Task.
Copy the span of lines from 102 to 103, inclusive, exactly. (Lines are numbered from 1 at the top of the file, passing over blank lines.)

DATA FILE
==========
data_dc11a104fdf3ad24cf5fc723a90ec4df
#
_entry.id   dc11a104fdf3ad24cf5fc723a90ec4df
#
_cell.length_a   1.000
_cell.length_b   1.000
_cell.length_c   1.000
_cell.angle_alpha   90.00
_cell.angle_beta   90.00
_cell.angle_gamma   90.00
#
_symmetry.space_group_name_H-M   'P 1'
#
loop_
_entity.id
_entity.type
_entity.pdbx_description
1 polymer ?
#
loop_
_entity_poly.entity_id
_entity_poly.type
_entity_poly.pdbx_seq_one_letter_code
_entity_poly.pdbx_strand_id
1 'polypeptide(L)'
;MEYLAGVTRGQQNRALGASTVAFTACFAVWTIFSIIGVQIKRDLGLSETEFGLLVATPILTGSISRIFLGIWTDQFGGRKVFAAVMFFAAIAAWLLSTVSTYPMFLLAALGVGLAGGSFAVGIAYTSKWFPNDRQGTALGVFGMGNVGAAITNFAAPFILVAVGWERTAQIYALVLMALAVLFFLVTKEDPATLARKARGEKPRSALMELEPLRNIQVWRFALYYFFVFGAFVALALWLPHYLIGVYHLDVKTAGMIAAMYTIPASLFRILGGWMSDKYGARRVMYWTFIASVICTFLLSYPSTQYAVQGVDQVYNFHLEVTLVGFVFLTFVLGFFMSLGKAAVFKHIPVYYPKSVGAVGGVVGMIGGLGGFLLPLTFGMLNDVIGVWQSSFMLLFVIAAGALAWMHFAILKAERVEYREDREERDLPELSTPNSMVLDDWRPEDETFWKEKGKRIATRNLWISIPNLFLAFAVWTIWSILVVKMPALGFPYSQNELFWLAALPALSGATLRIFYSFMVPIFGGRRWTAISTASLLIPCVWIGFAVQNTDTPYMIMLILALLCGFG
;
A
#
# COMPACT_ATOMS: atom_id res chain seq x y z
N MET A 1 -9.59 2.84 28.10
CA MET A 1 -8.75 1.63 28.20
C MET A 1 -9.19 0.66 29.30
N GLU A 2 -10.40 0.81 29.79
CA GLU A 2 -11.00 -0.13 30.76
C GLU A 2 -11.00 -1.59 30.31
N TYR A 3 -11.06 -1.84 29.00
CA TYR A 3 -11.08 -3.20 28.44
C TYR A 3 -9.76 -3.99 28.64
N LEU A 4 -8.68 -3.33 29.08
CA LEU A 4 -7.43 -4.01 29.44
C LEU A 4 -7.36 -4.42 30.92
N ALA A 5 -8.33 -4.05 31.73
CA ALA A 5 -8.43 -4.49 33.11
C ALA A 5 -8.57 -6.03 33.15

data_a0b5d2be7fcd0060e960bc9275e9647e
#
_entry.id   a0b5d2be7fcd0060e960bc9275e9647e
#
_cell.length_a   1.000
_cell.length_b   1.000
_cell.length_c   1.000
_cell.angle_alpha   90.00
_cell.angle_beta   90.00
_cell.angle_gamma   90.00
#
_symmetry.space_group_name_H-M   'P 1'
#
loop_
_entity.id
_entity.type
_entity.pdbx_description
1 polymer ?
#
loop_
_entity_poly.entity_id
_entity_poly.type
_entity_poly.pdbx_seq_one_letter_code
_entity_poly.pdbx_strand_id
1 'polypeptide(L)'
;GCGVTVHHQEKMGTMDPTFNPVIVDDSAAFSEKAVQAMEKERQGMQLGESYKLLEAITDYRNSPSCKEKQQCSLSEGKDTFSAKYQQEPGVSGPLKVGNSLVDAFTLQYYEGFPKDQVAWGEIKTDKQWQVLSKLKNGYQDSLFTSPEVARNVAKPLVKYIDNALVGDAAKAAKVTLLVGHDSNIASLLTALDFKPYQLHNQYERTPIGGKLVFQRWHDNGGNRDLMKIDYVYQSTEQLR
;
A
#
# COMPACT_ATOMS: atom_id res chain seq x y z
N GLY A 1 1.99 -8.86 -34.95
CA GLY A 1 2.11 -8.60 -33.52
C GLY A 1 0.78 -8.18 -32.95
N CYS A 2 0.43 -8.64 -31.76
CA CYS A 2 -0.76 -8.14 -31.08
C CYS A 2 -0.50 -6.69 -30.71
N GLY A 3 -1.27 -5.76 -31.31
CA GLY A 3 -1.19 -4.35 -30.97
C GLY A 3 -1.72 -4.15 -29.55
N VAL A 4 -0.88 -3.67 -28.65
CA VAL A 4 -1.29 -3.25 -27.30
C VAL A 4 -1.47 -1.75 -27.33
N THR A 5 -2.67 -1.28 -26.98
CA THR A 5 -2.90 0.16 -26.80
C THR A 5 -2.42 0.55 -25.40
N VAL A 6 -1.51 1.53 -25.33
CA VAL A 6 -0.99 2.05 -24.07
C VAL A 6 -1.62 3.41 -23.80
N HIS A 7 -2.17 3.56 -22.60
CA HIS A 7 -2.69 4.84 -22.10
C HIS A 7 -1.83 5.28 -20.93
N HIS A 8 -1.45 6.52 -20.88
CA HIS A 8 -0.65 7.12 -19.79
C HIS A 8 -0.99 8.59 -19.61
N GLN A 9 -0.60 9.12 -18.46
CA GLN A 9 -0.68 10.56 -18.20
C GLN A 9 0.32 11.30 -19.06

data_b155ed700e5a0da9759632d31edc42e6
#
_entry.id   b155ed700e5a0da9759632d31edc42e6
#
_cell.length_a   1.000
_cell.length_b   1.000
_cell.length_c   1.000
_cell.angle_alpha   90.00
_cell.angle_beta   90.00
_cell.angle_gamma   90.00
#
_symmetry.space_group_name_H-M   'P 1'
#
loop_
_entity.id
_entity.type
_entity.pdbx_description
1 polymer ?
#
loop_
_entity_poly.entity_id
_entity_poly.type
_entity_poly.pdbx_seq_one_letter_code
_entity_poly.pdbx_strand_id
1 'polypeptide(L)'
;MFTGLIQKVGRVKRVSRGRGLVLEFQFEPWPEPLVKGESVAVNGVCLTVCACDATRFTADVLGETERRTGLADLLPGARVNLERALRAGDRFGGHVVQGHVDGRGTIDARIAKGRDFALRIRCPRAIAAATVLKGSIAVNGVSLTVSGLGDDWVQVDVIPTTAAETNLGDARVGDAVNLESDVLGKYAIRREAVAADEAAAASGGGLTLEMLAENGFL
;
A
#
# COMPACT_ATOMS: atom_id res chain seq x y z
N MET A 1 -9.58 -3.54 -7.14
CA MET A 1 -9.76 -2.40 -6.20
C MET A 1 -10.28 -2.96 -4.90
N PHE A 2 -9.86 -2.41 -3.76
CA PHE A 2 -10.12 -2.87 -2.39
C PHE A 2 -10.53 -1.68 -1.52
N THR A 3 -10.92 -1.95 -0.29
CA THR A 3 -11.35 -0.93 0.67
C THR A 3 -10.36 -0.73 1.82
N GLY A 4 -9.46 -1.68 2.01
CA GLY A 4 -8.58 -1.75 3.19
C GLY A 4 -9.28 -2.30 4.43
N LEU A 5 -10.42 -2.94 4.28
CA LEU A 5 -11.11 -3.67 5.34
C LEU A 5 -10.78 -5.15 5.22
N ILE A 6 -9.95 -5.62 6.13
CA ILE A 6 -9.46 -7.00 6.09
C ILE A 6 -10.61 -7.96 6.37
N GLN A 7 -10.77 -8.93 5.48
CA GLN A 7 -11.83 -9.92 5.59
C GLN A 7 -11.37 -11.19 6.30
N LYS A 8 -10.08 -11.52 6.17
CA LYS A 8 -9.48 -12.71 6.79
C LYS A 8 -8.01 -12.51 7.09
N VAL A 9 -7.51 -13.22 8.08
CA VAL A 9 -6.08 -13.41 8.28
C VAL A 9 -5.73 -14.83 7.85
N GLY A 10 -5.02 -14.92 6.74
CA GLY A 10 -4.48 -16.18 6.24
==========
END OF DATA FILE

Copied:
C GLN A 9 0.32 11.30 -19.06

data_b155ed700e5a0da9759632d31edc42e6